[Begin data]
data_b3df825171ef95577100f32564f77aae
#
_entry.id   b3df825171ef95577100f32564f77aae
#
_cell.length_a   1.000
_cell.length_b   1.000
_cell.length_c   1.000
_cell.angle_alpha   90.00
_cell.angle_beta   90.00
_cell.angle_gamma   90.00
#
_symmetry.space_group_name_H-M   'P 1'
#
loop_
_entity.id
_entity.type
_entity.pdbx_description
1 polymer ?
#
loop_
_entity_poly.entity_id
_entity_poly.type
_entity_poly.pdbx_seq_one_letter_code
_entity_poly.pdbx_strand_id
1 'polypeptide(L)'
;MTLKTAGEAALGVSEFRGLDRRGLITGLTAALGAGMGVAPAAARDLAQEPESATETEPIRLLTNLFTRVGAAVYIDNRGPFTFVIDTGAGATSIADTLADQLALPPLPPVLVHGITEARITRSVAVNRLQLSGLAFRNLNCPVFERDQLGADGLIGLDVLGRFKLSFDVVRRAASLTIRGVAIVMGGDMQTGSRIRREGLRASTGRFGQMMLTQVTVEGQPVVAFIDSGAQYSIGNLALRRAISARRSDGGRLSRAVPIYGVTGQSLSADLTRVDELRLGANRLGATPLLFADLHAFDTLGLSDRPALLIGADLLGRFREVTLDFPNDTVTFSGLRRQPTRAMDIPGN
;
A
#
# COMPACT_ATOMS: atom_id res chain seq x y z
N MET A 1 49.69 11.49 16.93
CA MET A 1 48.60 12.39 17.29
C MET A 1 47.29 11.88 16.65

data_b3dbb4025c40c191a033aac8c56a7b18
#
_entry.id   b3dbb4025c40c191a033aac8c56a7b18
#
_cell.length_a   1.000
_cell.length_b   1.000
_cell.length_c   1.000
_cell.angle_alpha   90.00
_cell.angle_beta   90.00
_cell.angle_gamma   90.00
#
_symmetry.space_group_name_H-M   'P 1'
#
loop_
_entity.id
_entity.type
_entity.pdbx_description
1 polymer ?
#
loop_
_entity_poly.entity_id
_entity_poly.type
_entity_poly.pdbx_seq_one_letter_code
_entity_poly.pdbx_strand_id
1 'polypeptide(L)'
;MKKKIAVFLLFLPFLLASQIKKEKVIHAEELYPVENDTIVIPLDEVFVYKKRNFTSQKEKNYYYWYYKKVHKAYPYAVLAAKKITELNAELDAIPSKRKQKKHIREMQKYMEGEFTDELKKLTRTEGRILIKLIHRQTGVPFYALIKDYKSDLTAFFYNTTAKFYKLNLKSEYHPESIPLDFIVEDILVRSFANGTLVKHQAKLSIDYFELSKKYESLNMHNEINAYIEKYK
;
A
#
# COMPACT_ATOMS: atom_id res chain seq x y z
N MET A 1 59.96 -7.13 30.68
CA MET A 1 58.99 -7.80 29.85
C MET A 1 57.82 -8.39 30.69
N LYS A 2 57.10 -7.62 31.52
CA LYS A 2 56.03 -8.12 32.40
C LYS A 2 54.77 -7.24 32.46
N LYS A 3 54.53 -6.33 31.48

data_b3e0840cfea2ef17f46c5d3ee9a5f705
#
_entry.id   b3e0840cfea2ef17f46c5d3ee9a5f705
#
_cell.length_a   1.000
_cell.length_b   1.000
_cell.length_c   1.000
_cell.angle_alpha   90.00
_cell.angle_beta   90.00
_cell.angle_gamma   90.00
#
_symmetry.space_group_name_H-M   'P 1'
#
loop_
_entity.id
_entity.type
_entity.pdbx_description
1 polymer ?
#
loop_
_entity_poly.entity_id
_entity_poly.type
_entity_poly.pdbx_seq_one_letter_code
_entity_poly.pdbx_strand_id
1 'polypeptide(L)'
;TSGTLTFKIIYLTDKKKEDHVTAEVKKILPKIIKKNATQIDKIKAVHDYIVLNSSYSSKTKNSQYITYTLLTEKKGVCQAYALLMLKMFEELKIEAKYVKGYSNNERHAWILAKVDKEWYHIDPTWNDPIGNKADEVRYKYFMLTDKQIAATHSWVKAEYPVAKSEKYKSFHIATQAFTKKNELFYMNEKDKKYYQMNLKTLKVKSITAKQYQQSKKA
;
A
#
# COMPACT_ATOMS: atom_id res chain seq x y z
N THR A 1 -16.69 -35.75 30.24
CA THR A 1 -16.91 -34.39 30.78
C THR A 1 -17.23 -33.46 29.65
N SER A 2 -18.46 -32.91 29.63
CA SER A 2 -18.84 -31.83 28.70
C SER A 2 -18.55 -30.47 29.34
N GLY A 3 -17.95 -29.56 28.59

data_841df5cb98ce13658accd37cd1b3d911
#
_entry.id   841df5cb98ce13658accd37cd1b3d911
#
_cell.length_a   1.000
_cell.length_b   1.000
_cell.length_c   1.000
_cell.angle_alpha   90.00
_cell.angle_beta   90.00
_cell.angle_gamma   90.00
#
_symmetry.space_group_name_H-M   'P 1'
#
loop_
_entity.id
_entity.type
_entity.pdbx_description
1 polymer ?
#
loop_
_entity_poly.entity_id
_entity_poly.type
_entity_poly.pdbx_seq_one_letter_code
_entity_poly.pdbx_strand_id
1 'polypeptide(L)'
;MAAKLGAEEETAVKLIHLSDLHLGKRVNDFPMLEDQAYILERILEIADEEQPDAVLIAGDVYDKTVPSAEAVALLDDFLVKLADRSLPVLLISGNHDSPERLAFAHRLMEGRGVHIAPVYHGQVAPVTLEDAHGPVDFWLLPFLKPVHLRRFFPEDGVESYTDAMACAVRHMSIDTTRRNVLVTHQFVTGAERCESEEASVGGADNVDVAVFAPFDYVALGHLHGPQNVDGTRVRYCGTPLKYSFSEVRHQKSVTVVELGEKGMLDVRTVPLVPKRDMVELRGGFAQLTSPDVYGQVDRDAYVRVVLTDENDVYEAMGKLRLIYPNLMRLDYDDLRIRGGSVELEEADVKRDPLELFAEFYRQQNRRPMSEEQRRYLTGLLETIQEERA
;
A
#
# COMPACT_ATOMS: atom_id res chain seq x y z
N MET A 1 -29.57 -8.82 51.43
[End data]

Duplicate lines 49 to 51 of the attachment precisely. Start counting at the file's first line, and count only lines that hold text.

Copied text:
_entity.type
_entity.pdbx_description
1 polymer ?